Flowers AND Bugs - Flower Detail

Posted By Fred Lusk

It's not just all Yosemite (or Sequoia/Kings Canyon) for me. smile

A few weeks ago, I was out photographing some of the flowers in our garden. Here is a sampling of my results. All of these shots were hand-held and cropped because it was breezy. Trying for maximum close-up framing and/or using a tripod-mounted camera is a pain when the subject matter is being blown around.

Olympus E-5 + (variously) 12-60, 50-200, & 35 macro.


June 9, 2011 05:33 PM Forum: Wildlife Photography

Wildlife at the Zoo - Vulture

Posted By Fred Lusk

Fresno has an excellent mid-sized zoo with exhibits of the size that lend themselves to head-shot photography with modest telephoto lenses. At some of the bigger zoos I have visited, the large animal exhibits are so deep that I can't get good head shots with the equipment I have. Here are a few examples (however, of smaller critters), all shot with an Olympus E-5 + 50-200 mm lens (100-400 mm equivalent to FF).

Up first, a colorful clown-faced vulture.

June 9, 2011 05:52 PM Forum: Wildlife Photography

The Eyes Have It - Squirrel

Posted By Fred Lusk

As part of my adventures at the Fresno Chaffee Zoo, I have been concentrating on animal eyes, both because they are interesting looking and because the fisheye-like reflections that sometimes can be seen. Here are several examples. These are all shot with an Olympus E-5 + 50-200 mm lens, then cropped as needed to focus on the eyes.

The dark eyes, such as squirrels, prairie dogs, zebras, etc provide the best reflections.

July 29, 2011 07:07 AM Forum: Star Parties

Glacier Point Star Party

Posted By Fred Lusk

If you are in Yosemite National Park tomorrow evening and/or Saturday evening, come join the Central Valley Astronomers in the amphitheater at Glacier Point for a memorable evening under the stars. We begin setting up around 7:00 pm and observe well past midnight. We typically have several hundred tourists looking through our scopes. When Gary shows up, which is most years, the biggest scope is a 24" EQ-mounted newtonian. I have a more modest (and more portable) Celestron CPC-800.

Before dark we will look at the scenery, including Half Dome, Nevada Fall, Clouds Rest, Mount Hoffman, etc. We usually see hikers on the top of Half Dome (in '09, two of them got naked to celebrate....I'm not kidding) and at the top of Nevada Fall. Sometimes we also see climbers on the face of Half Dome.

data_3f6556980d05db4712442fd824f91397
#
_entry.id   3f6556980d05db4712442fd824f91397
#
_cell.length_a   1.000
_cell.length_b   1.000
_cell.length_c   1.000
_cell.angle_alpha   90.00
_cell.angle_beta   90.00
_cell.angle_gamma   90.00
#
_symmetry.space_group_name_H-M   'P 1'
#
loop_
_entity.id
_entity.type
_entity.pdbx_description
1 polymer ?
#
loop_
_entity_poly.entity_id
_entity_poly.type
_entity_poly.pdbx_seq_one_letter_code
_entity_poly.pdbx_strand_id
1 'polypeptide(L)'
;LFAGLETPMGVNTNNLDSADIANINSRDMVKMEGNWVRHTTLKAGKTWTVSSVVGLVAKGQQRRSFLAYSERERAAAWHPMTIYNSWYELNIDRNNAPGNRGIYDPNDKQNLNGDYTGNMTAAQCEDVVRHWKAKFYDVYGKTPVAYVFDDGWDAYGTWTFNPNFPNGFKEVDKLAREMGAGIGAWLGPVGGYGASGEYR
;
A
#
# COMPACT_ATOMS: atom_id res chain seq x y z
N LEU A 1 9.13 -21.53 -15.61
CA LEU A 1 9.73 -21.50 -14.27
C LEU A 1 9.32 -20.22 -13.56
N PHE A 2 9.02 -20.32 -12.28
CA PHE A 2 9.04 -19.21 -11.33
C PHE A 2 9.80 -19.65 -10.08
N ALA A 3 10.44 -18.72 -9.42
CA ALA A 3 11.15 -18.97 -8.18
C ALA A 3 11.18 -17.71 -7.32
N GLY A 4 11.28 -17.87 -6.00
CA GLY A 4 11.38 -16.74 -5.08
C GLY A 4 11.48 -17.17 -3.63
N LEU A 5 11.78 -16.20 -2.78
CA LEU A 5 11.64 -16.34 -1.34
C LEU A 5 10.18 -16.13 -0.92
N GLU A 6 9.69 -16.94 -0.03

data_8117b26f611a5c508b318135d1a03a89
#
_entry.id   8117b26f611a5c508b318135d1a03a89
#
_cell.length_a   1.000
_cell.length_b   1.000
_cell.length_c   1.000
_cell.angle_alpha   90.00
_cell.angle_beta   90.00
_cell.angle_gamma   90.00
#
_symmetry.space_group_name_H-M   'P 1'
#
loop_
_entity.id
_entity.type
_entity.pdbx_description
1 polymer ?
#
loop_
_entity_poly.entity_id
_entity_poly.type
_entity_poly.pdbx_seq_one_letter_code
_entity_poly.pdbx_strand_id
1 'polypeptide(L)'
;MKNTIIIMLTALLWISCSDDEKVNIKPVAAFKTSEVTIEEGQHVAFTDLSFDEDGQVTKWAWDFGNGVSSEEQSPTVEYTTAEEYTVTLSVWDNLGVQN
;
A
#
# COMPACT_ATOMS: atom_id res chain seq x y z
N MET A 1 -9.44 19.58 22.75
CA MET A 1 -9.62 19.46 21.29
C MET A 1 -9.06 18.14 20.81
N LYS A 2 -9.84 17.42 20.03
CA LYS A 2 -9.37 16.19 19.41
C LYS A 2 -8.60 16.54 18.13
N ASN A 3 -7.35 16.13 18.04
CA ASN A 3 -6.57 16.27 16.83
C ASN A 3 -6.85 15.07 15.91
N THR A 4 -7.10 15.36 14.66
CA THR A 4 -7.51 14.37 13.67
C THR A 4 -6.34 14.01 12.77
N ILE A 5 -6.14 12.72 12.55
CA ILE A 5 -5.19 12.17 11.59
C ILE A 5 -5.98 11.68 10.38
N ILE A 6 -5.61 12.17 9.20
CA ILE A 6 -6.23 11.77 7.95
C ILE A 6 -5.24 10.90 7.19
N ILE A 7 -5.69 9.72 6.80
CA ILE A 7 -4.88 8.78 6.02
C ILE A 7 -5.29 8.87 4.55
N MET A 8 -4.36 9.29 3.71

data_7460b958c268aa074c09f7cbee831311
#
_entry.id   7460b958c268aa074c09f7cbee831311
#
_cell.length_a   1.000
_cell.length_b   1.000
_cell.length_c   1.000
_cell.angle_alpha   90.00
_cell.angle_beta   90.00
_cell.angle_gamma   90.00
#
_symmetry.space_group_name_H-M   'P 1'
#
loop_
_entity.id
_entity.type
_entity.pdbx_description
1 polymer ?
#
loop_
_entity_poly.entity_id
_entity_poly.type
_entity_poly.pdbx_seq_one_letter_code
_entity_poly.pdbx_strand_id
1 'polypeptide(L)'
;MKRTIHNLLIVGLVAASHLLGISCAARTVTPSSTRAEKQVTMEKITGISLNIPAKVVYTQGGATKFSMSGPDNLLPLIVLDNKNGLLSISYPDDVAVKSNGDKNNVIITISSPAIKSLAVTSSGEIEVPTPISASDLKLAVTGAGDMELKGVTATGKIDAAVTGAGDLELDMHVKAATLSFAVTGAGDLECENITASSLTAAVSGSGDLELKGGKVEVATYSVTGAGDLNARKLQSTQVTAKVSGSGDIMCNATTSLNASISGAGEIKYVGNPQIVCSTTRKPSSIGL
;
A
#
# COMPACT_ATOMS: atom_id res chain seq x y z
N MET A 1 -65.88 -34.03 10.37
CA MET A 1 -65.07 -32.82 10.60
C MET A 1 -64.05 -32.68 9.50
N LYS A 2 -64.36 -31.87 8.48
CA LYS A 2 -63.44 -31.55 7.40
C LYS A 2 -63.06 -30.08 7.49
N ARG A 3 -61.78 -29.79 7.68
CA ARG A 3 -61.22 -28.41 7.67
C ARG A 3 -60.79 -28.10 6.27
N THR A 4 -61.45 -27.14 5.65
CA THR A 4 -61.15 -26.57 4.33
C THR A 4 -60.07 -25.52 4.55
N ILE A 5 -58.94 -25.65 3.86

Fred Lusk
Central Valley Astromomers

November 26, 2011 05:58 AM Forum: Landscape Photography

Shaver Lake, CA

Posted By Fred Lusk

Our new family tradition, started in 2008, is that every year we get a grandchild we will rent a cabin at Shaver Lake (about an hour east of Fresno) for a family Thanksgiving. Grandchild #2 arrived in June, so for the second time we are spending Thanksgiving at Shaver. We are in a 6-bedroom, 4-bathroom, 3-story cabin with our three kids, two sons-in-law, and two grandkids.

Shaver Lake is mostly drained right now so that Southern California Edison can install a liner on the inside face of the nearly 90-year-old dam. For the first time since 1992, the old Shaver Mill Pond dam is exposed for all to see.

January 28, 2012 07:25 PM Forum: Politics

Jonah Goldberg's description of Romney

Posted By Fred Lusk

In the middle of syndicated columnist Jonah Goldberg's piece about "Newtzilla" in yesterday's Fresno Bee is this humorous description of the Mittster:

"For whatever reason, Romney seems like a creature put on Earth to blend in with the humans and report back what he finds. He clearly likes earthlings, and they in turn find him pleasant enough and surprisingly lifelike."